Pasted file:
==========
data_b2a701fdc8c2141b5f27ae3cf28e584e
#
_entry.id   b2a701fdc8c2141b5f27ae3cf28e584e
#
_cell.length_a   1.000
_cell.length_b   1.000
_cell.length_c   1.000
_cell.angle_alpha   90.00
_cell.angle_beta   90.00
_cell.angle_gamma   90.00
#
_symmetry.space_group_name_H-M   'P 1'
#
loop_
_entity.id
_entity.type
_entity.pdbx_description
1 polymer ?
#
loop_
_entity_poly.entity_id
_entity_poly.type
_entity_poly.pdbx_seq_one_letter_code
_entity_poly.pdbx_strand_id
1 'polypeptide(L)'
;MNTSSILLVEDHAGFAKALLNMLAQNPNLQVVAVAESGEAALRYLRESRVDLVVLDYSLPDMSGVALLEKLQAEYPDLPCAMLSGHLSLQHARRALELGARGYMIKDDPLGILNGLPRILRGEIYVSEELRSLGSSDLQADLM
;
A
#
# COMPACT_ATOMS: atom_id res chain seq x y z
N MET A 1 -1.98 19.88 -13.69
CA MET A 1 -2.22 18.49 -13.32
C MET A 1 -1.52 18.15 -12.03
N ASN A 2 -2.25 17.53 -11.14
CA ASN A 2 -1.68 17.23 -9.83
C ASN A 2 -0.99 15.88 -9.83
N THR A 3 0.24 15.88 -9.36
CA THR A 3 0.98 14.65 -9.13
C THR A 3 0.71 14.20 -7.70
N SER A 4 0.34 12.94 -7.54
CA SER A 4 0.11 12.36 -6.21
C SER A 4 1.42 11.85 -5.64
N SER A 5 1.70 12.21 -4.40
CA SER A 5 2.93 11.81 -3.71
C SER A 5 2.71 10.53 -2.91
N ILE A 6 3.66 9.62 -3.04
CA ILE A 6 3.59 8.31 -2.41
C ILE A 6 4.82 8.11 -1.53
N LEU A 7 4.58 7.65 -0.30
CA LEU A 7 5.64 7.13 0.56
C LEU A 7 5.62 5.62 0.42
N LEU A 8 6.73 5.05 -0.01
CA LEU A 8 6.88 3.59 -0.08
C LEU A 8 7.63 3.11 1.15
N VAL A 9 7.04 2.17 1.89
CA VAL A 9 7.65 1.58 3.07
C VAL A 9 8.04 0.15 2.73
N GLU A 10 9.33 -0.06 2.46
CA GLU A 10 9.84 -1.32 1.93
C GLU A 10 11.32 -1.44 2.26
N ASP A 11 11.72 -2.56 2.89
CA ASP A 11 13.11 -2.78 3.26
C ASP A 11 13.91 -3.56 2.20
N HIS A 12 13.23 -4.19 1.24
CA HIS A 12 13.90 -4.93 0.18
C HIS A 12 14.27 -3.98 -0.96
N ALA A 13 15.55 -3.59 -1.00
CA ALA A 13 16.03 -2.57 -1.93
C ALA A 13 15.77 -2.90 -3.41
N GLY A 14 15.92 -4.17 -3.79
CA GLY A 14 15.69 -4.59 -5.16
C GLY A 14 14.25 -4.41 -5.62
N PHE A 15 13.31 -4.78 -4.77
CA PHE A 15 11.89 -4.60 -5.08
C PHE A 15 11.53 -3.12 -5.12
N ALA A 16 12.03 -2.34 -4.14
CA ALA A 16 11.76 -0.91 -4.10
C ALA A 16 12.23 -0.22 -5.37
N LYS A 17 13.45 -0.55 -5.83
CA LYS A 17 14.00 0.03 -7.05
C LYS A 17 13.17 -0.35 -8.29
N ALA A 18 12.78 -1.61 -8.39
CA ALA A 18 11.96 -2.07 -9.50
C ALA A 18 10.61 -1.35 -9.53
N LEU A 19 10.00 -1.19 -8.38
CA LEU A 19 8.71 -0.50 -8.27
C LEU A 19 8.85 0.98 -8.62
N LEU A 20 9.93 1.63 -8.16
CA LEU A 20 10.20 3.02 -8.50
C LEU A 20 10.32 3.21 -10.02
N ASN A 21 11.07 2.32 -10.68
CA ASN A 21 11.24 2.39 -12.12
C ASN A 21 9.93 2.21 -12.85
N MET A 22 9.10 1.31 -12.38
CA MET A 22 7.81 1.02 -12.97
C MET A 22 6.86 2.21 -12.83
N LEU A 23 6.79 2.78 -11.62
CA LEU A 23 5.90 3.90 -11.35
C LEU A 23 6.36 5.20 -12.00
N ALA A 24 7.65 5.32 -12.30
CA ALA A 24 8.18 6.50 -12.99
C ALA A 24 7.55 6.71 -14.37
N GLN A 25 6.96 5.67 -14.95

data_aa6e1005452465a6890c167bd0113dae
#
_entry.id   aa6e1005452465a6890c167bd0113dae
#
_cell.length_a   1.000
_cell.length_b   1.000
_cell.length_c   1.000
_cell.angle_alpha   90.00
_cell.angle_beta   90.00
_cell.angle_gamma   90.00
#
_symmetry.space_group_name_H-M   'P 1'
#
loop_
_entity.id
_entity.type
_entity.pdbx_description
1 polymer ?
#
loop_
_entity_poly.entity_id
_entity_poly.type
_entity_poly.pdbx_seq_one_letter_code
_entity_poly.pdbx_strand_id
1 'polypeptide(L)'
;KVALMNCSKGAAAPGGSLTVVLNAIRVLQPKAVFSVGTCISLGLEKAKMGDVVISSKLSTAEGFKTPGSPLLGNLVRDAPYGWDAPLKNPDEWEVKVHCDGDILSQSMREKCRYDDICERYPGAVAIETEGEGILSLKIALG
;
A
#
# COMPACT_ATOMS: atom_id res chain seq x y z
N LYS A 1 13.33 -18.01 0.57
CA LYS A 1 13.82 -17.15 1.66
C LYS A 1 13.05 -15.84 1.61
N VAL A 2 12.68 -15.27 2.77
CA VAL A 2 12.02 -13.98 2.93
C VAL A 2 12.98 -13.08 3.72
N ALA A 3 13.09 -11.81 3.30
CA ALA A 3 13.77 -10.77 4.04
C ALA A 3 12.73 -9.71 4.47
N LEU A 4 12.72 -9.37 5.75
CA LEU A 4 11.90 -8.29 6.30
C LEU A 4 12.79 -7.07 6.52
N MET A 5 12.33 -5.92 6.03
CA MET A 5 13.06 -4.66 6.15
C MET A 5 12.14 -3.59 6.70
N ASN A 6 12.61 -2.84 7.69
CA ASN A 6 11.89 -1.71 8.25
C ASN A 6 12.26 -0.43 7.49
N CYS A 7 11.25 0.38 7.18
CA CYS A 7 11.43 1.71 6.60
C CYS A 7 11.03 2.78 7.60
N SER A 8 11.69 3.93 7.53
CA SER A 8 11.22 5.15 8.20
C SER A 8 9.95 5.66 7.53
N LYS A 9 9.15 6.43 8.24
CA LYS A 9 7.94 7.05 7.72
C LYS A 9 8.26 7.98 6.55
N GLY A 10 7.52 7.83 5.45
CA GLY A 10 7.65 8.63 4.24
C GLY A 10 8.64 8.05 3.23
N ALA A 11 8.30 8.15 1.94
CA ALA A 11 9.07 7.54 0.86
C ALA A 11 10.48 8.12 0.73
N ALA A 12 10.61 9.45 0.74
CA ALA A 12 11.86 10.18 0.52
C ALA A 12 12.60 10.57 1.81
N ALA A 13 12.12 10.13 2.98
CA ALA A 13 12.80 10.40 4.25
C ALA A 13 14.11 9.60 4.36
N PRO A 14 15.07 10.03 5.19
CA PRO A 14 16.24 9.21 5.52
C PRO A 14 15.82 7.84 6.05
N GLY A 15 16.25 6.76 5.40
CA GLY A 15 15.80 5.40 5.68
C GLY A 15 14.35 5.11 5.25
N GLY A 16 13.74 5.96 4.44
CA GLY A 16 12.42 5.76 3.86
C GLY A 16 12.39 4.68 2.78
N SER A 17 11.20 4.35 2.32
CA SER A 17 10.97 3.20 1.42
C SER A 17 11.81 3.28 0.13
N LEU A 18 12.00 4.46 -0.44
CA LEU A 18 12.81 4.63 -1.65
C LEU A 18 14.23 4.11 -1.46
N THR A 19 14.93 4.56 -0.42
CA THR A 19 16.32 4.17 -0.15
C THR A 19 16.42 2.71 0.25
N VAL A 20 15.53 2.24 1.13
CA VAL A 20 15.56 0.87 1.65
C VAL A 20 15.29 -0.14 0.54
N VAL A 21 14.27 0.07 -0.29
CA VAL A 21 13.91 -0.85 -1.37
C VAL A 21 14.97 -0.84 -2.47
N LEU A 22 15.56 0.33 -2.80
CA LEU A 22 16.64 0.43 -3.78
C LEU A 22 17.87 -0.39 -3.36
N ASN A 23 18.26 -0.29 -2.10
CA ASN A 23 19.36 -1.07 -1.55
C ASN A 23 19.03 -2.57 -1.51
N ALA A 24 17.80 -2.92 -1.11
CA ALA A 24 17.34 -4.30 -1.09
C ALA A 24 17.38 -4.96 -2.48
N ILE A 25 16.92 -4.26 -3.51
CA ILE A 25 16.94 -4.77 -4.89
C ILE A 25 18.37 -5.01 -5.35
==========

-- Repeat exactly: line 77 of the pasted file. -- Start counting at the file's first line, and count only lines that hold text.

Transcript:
CA ALA A 16 11.76 -0.91 -4.10